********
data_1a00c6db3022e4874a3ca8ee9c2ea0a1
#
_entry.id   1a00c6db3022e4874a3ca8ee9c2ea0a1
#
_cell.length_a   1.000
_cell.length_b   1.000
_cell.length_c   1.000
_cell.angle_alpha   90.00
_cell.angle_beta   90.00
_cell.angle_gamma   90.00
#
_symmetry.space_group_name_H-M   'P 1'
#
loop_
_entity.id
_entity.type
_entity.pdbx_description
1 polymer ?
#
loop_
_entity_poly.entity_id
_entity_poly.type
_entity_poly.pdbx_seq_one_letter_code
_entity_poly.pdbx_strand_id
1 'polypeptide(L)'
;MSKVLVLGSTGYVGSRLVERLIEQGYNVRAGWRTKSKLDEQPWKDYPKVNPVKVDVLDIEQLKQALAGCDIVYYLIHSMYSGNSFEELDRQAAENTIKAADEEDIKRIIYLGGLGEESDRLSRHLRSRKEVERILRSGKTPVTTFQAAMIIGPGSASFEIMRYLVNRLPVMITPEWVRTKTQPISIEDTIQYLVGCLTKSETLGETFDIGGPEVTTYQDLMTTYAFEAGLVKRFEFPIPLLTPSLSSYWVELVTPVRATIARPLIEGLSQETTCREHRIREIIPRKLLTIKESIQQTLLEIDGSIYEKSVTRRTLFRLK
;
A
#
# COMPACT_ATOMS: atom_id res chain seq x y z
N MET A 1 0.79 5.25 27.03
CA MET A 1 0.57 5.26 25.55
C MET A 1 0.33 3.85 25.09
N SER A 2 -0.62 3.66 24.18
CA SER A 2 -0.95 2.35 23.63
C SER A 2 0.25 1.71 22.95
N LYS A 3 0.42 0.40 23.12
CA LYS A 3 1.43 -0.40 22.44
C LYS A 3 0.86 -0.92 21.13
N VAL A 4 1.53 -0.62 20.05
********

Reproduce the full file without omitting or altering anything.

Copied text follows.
data_1a00c6db3022e4874a3ca8ee9c2ea0a1
#
_entry.id   1a00c6db3022e4874a3ca8ee9c2ea0a1
#
_cell.length_a   1.000
_cell.length_b   1.000
_cell.length_c   1.000
_cell.angle_alpha   90.00
_cell.angle_beta   90.00
_cell.angle_gamma   90.00
#
_symmetry.space_group_name_H-M   'P 1'
#
loop_
_entity.id
_entity.type
_entity.pdbx_description
1 polymer ?
#
loop_
_entity_poly.entity_id
_entity_poly.type
_entity_poly.pdbx_seq_one_letter_code
_entity_poly.pdbx_strand_id
1 'polypeptide(L)'
;MSKVLVLGSTGYVGSRLVERLIEQGYNVRAGWRTKSKLDEQPWKDYPKVNPVKVDVLDIEQLKQALAGCDIVYYLIHSMYSGNSFEELDRQAAENTIKAADEEDIKRIIYLGGLGEESDRLSRHLRSRKEVERILRSGKTPVTTFQAAMIIGPGSASFEIMRYLVNRLPVMITPEWVRTKTQPISIEDTIQYLVGCLTKSETLGETFDIGGPEVTTYQDLMTTYAFEAGLVKRFEFPIPLLTPSLSSYWVELVTPVRATIARPLIEGLSQETTCREHRIREIIPRKLLTIKESIQQTLLEIDGSIYEKSVTRRTLFRLK
;
A
#
# COMPACT_ATOMS: atom_id res chain seq x y z
N MET A 1 0.79 5.25 27.03
CA MET A 1 0.57 5.26 25.55
C MET A 1 0.33 3.85 25.09
N SER A 2 -0.62 3.66 24.18
CA SER A 2 -0.95 2.35 23.63
C SER A 2 0.25 1.71 22.95
N LYS A 3 0.42 0.40 23.12
CA LYS A 3 1.43 -0.40 22.44
C LYS A 3 0.86 -0.92 21.13
N VAL A 4 1.53 -0.62 20.05